When doing audio editing, it is beneficial to use a larger intermediate sample size, as otherwise new quantization errors will be introduced in each step and quality may ultimately suffer audibly. 8 bits more than the final desired sample size are usually fine (one exception are floats, which are only found as 32-bit with a 24-bit mantissa and 8-bit exponent). The final output would be yielded by dithering down.
Sampling and quantization combined
Since digital audio systems tend to use both finite sample rates and sample lengths, one might ask whether there are any groundbreaking new effects when they are combined. As far as I'm aware, there aren't any, but there are some interactions.
Note how the SNR formula makes no reference to sample rates at all. This can only mean that for any fixed sample size, the noise power must remain constant regardless of sample rate. Or in other words, if you use a higher sample rate, the noise can spread over a larger bandwidth and therefore the spectral noise density will be lower – 3 dB per doubling of sample rate, to be precise. If the receiving end is only interested in part of the bandwidth, effective SNR can therefore be increased. This is referred to as oversampling.
It becomes interesting when dithering comes into play. As we know,
this refers to the addition of noise with certain properties upon reduction of
sample length in order to lend the signal a sufficient randomness. While it is
fairly clear how the noise should best look like statistically, there is some
degree of freedom as far as the spectrum is concerned. By means of noise
shaping, noise power density can be redistributed, away from frequencies
where the noise might be easily heard and towards other ranges that are less
critical, increasing effective (perceived) SNR. Hearing threshold based noise
shaping is pretty much a standard feature in audio applications and sample rate
converters these days, along with the simpler triangular (rising towards highs)
shape and standard white noise (flat spectrum).
There is one twist, of course: For noise shaping to work, you need to have spare bandwidth to begin with. When faced with a sample rate of 8 kHz (as used in telephony), you may very well find no noise shaping (flat spectrum) the least obtrusive variant – unsurprisingly so, given that ATH based noise shaping can't be used (sample rate too low) and the triangular version has most of its energy in a region where the human ear is the most sensitive.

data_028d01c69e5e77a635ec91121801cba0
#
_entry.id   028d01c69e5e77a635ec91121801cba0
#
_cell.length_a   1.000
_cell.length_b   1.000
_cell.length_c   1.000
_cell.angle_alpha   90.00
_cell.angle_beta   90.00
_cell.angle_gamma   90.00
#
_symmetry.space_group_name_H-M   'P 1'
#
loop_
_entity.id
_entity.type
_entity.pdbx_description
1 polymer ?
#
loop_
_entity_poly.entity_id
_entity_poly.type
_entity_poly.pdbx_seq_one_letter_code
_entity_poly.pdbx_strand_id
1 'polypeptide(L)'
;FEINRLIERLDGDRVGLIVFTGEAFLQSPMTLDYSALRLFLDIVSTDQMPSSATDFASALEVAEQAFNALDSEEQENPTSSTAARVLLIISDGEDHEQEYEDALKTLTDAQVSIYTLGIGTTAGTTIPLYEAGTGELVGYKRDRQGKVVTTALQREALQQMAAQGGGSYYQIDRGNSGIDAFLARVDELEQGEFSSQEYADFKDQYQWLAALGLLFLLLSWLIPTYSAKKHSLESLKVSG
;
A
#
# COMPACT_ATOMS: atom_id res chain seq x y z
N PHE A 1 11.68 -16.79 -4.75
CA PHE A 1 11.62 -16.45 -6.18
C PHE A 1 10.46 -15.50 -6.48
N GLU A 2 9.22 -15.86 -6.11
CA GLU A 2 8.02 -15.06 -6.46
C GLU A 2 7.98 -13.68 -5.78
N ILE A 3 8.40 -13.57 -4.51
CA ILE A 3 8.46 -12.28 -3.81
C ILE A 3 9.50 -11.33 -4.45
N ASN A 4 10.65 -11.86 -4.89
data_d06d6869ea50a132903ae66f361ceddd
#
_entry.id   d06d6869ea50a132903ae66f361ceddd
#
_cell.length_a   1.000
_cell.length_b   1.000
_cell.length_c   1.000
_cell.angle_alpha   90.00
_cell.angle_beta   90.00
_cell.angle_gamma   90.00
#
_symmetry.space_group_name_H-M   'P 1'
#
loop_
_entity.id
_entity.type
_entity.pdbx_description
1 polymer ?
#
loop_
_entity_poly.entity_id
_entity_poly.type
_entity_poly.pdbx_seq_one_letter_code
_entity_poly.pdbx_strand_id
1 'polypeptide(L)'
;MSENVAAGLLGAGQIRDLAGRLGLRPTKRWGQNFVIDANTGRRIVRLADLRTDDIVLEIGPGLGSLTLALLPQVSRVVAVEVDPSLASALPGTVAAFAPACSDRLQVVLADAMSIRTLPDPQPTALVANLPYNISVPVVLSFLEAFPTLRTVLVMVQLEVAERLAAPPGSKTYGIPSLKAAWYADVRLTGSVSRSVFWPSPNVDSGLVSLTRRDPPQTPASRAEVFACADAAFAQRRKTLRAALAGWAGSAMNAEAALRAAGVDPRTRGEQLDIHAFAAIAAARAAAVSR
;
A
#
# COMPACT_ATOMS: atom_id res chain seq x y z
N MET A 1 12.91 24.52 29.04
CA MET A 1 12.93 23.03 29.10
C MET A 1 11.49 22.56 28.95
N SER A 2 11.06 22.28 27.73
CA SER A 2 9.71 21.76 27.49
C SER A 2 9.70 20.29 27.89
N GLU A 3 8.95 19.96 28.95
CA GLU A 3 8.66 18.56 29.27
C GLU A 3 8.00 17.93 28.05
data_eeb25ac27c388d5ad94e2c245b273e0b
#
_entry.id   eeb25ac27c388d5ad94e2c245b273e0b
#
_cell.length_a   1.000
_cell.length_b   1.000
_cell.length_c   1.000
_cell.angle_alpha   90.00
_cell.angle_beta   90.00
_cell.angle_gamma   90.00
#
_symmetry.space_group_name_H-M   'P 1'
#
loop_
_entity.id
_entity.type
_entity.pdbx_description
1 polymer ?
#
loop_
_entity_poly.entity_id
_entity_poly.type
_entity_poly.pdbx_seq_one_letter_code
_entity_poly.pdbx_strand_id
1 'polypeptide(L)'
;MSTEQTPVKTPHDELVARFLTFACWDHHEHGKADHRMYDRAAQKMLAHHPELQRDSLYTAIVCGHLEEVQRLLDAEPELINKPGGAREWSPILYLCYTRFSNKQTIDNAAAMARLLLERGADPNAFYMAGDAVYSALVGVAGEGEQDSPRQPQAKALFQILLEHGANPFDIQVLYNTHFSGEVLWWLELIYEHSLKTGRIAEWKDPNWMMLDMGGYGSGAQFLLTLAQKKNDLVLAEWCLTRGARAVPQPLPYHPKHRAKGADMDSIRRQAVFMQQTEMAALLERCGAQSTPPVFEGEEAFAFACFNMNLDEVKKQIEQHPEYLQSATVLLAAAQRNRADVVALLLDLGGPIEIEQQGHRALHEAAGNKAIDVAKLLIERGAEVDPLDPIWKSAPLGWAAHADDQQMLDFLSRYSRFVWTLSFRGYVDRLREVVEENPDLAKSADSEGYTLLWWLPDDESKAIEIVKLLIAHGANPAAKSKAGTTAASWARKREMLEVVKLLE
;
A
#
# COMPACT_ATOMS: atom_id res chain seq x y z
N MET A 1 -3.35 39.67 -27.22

If you want to experiment with dithering, I'd suggest Foobar2000 or Audacity for tone generation, SSRC for dithering (and sample rate conversion) and Rightmark Audio Analyzer for spectra (the latter doesn't do less than 44.1 kHz though). Keep the level of test tones low, -20 dBFS seems like a decent starting point for 8 bit samples.
Here are a few examples of spectra obtained with just this combination of tools (RMAA settings: 16384 point FFT, no zero padding, overlap 75%, Hann window):
Apparently the default amplitude for the Gaussian p.d.f. in SSRC 1.30 is fine for ATH based dither but not sufficient for white noise or triangular shaped dither.
The example above has the advantage that you can actually listen to it and judge things by ear. In this case, the most elaborate dithering method – using noise shaped according to the hearing threshold – gives the best subjective result, with not only the distortion disappearing, but noise almost vanishing as well.
Interestingly, the results when using a combination of 19 and 20 kHz
sines (to check how things behave as we get closer to
fS/2) are not much different, although they do show the
ranking of noise probability distribution functions more clearly, which in
terms of suppressing spurs come out as Gaussian first, then triangular, and
rectangular last (unsurprisingly).
Intuition would suggest that dithering works less well as the signal reaches higher frequencies and moves towards
this is quite clearly not the case – intuitive understanding